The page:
French Alps, July ’99 , Erwin :^), Frank, Piet, Bert
This is the story of probably the worst descend of my vacation. Everything that could go wrong went wrong, nevertheless I had a lot of fun.
We started at Pont la Fayette near Entraiges and
Valbonnais, although I ‘m not sure. The word "La Roche" was written on
a small building near the bridge.
|The following part of the gorge was
nice, the beginning even a III+. But after a while it turned in to a grade II, yes a full
grade II for more then 5 km with almost no water, again
s… . I asked the others if anyone had done this part before, apparently
two guys did. Then I asked ironically, why we were doing this part, and
they answered cheerily : " Oh, it was a long time ago since we ‘ve done
this part". Buuuuzzzer.
One kilometre before the end of this part, there is a nasty weir, everybody went down another way. I went down the worst way. Apparently I chose the right way, following the canal with the most water. The others all went over some dry concrete. But the first turn in the canal was to narrow and I got stuck, thought the vertigo was shorter, bad judgement. This resulted in nasty noose damage. So after a while I got through it, pushing with both hands, but I lost my paddle. As I was going down, without paddle, having a lot of fun, I turned backwards. And finally I stopped, went looking for the paddle that was stuck on the bottom of the narrow part, and got it. Sh..t happens.
|Finally we arrived at Pont du Prêtre.
Here the real fun starts, a gorge, 5.5 km long, grade IV(V), sometimes less then 2 metres
wide, almost no access or way out of the gorge.
The entry to the gorge is a steep part, and because of the low level a kind of a boulder garden, followed by a narrow part. I had done this rapid last year and I knew it was tricky. But then I was only a beginner paddling only 5 months. So this shouldn’t have been a problem, guess what ... I went down, paddling left to avoid a big rock. Due to the low water, I jumped over another invisible rock and got stuck noose down. Shaking a little bit I got loose but going too slow the water pushed my back down and I went vertical. I did a wonderful squirtmove, chandelle, solleil, or however you may call it. Being unable to steer for an instant I hit the big rock and went over in a grade 4 boulder garden. Nice place to do this. Luckily I got up almost instantly, and finished the rapid, but too late, damage done. Almost tree weeks later I still felt which muscles made my head turn. Sh…t happens.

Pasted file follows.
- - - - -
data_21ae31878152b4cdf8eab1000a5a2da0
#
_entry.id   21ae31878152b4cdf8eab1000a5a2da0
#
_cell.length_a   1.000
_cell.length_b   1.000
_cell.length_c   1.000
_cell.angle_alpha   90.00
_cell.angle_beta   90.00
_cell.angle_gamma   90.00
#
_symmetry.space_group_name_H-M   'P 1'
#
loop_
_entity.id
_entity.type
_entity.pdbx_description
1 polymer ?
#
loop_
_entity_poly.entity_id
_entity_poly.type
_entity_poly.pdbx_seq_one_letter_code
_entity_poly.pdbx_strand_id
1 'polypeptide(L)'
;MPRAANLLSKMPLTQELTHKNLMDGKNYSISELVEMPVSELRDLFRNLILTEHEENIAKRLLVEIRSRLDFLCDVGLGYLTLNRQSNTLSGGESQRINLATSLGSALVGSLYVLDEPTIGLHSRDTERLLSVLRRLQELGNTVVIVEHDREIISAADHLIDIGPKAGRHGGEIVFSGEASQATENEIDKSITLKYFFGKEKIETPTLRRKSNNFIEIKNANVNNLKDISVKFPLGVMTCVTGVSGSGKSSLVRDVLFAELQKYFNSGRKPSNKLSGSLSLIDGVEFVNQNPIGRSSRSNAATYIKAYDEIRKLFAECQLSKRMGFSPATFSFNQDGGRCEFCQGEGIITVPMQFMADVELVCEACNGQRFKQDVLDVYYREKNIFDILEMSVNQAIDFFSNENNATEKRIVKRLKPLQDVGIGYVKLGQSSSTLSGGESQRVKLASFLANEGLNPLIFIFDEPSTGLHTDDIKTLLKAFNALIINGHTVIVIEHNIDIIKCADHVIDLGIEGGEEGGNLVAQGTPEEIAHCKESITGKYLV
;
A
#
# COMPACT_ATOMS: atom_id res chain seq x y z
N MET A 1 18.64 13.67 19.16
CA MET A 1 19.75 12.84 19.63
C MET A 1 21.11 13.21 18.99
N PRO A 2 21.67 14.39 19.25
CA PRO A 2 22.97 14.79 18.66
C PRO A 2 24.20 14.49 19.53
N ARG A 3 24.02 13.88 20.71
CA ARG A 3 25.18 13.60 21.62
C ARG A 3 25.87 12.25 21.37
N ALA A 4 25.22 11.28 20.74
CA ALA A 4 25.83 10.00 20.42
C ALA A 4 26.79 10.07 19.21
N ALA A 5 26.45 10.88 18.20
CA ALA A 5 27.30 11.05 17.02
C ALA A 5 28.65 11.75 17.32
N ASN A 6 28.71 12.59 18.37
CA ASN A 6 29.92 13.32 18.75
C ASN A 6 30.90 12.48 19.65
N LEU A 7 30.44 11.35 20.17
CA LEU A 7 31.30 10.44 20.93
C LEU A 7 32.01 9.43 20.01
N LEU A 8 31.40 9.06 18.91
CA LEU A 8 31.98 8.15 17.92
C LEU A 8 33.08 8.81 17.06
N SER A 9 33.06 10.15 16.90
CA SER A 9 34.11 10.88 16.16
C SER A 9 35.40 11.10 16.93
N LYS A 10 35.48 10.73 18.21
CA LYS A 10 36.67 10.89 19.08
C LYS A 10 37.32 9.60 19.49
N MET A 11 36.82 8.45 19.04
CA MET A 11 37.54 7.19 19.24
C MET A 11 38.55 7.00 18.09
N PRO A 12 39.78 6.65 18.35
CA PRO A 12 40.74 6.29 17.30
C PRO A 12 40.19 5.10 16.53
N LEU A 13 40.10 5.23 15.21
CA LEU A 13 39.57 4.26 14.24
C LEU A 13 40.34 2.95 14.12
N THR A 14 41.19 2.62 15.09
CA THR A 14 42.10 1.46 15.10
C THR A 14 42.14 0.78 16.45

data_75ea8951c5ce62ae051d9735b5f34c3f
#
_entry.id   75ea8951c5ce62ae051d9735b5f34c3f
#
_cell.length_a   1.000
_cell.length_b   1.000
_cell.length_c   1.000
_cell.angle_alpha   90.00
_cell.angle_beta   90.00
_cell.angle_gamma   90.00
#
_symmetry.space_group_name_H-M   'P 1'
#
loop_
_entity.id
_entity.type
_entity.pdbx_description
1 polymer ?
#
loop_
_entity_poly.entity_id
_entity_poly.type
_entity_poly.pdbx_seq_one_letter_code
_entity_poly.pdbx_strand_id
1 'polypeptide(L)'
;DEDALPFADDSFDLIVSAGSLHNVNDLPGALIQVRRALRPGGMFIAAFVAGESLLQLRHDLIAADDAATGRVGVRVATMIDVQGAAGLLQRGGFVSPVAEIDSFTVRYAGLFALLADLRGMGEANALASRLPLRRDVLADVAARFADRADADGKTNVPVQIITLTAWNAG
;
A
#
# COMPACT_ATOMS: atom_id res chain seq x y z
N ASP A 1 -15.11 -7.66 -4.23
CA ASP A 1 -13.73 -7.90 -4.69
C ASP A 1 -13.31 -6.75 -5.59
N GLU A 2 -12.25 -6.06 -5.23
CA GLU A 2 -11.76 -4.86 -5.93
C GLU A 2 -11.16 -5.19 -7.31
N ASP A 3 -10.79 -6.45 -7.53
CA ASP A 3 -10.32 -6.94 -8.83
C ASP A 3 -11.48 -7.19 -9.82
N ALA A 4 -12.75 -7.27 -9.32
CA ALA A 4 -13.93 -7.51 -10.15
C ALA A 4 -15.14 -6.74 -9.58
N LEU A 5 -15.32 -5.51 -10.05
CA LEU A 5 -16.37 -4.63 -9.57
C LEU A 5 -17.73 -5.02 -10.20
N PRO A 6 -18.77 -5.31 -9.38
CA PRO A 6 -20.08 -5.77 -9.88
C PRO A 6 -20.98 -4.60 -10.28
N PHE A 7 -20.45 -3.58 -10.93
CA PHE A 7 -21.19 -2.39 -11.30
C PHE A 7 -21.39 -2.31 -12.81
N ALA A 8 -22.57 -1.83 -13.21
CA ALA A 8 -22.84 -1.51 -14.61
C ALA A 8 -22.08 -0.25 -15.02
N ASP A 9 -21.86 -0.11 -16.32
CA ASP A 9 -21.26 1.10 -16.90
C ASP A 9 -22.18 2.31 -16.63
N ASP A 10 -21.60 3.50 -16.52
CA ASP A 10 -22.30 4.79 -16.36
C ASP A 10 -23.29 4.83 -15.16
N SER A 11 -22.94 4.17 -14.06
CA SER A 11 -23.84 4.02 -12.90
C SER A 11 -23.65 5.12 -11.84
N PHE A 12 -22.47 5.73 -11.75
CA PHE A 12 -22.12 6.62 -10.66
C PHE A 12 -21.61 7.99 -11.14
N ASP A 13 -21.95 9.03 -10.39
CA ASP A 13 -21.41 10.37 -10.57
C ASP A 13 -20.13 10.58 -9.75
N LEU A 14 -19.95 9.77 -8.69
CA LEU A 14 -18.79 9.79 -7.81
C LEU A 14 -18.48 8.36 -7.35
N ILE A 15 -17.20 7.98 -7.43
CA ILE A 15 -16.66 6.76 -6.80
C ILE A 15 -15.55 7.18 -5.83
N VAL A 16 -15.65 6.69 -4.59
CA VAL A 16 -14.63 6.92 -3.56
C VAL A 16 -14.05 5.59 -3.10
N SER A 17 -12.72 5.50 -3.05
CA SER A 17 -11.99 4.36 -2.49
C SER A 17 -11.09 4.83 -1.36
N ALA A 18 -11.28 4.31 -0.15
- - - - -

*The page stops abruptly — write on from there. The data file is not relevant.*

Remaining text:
The picture was taken immediately after I rolled back up, still smiling.
|I kept the boat vertical for a while,
so long, that by the time I fell over, I had reached a shallow part near
the riverbank. I fell, crushing my arm between my boat and a rock in shallow
water, that hard that I did let go my paddle, stupid thing to do. So a
short swim followed. By the way, I’m still 250 metres ahead of a rapid
that is best portaged. No problem, I got the boat and the paddle in time,
but I was still standing in the middle of the river. So the first step
I took, I slipped and let the boat go.
MAJOR MISTAKE, I never should have tried to make it to the side on my own, I should have waited ‘till someone threw me a rope !!!!